Saturday, June 5, 2010

Scribblings of Two Sorts

Today's scribblings were those of people writing several centuries in the past. The documents right now are fairly legible, but they're also written in the vernacular, rather than the Latin I'm used to, so there's a lot of unfamiliar vocabulary where I just have to guess at the word. I've transcribed thirty lines of these scribbles -- took me about two hours. I'd like to establish a pace of fifty lines a day, but I'm going to have to work up to it, because boy, am I ever out of practice.

Tomorrow comes the harder scribblings: my own. I'm trying to practice the "write every day" thing, which is really, really hard when I'm at the beginning of a new project that has nothing to do thematically with the stuff I spent ten years becoming proficient in. At this point, the best I'm expecting of myself are freewrite-style musings that I hope will clarify as I go along. But step one is to get back into the writing habit.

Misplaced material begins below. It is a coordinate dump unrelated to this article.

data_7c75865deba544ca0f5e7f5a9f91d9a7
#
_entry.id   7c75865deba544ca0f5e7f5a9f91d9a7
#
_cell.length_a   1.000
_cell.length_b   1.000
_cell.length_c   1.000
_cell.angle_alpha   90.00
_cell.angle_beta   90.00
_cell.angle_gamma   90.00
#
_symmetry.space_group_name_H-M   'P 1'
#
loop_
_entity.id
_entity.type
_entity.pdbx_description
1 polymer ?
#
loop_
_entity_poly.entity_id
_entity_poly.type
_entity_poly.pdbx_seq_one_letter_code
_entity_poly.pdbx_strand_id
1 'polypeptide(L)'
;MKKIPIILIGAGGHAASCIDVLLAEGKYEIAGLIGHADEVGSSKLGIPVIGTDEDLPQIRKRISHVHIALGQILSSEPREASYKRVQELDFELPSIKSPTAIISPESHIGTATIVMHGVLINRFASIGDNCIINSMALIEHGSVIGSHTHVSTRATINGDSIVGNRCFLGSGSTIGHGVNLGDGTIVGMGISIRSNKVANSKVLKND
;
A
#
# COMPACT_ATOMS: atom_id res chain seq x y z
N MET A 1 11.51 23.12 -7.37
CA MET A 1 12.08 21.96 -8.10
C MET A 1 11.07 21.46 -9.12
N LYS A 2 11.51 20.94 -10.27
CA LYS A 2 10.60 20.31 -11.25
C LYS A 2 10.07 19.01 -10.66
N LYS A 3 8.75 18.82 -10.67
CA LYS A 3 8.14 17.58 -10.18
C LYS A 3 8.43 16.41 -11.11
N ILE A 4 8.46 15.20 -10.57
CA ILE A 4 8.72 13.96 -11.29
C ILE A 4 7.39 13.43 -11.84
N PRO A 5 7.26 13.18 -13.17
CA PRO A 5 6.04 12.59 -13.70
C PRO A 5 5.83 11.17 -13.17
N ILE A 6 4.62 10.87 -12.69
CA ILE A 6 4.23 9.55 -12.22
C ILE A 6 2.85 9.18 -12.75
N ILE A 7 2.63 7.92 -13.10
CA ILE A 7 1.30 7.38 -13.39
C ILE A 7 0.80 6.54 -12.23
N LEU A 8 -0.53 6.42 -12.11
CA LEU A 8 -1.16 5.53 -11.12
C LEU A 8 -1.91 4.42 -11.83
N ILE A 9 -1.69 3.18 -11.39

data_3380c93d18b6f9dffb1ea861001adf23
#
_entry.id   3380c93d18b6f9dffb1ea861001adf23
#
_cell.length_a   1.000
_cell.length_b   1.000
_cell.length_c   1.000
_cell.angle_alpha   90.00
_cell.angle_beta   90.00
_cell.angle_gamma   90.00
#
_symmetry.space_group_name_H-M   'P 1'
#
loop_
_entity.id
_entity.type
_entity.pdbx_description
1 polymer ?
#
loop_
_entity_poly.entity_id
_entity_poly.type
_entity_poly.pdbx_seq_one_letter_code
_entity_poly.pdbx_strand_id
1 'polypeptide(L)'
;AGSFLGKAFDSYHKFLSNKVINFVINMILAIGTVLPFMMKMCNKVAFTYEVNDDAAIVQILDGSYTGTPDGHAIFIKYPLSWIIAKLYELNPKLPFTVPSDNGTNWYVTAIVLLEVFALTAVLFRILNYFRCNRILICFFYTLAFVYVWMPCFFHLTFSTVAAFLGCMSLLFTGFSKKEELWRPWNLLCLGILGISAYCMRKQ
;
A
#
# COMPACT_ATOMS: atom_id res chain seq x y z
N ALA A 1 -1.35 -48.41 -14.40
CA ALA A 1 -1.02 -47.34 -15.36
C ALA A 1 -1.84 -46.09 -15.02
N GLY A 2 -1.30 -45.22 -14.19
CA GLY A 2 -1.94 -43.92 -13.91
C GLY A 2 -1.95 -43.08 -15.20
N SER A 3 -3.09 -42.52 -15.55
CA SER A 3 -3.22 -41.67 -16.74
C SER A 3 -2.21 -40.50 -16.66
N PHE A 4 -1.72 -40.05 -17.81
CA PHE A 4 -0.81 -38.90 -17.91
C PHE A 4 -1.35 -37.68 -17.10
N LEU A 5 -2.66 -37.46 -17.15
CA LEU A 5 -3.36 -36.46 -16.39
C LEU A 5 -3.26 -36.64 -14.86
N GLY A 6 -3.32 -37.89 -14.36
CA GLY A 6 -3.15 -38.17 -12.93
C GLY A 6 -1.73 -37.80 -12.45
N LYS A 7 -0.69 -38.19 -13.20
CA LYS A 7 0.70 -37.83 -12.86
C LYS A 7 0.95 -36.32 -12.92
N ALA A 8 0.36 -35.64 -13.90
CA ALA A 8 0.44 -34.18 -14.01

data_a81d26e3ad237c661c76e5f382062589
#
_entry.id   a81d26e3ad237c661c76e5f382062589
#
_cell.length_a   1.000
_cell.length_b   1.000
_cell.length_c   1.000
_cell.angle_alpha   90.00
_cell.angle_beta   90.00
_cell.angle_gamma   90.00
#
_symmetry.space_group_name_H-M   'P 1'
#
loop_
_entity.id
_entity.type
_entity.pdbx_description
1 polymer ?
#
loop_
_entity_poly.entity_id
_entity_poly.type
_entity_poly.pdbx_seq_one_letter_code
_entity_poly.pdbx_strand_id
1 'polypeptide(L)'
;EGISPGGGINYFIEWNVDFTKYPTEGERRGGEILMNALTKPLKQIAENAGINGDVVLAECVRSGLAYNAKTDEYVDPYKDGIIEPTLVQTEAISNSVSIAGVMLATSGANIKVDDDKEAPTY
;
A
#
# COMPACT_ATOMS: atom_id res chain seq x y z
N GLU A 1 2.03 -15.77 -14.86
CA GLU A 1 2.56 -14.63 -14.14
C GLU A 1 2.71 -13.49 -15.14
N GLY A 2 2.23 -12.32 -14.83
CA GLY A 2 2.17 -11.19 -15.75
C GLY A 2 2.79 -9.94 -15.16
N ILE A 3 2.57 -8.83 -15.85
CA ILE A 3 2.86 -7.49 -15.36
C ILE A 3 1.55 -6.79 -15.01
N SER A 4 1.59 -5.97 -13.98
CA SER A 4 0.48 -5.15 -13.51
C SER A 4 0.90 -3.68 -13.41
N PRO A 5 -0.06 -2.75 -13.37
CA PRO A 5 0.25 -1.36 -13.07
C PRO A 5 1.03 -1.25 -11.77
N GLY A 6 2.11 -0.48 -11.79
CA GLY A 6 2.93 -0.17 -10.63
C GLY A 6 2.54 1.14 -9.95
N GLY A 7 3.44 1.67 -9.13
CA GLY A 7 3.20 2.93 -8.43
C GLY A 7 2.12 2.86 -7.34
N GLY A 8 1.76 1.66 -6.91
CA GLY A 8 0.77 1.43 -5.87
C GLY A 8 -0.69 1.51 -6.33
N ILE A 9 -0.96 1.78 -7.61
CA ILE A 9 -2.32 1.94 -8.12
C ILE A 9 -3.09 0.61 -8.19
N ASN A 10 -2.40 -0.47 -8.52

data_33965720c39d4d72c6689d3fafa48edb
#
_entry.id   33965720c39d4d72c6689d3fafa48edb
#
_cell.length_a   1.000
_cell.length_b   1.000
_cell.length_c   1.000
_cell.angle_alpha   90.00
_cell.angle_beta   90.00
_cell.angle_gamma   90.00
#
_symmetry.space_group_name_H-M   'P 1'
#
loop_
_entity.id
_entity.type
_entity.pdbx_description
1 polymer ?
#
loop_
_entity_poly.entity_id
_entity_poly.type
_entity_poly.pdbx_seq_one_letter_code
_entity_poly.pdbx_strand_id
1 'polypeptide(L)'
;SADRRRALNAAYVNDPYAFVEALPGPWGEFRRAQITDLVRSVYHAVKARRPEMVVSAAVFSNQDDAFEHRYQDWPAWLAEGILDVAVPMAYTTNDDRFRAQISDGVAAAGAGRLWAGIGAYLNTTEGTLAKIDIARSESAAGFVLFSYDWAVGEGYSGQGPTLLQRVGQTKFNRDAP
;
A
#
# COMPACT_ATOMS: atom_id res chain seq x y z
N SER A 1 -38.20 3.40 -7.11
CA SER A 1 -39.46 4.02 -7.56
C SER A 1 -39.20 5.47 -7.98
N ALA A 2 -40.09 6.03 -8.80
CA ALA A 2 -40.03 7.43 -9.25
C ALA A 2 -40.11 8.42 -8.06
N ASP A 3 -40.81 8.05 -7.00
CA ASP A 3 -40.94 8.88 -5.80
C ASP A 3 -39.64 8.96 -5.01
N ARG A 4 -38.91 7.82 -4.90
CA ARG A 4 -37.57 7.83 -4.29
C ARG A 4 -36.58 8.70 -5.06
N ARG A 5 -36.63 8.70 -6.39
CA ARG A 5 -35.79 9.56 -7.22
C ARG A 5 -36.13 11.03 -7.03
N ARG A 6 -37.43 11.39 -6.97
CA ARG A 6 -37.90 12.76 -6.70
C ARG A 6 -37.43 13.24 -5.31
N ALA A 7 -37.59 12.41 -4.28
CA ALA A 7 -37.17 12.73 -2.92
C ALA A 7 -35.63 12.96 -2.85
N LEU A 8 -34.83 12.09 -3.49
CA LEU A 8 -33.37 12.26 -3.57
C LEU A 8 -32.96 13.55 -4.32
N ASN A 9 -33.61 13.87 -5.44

Comrade PhysioProf said...

What's vernacular?

Notorious Ph.D. said...

Sorry: that's "whatever the local language is (as opposed to something like Latin)." So when medievalists talk about something written "in the vernacular", it means English (or Anglo-Saxon) in England, French (or Occitan) in France, Spanish (or Catalan) in Spain, etc.

These documents are in a 14th-century variant of the local language. Orthographic rules are shaky, at best. Capitalization & punctuation at random. On the plus side, there are fewer abbreviations than in a Latin document.

Comrade PhysioProf said...

Orthographic rules are shaky, at best. Capitalization & punctuation at random.

Sounds like teabagger signs!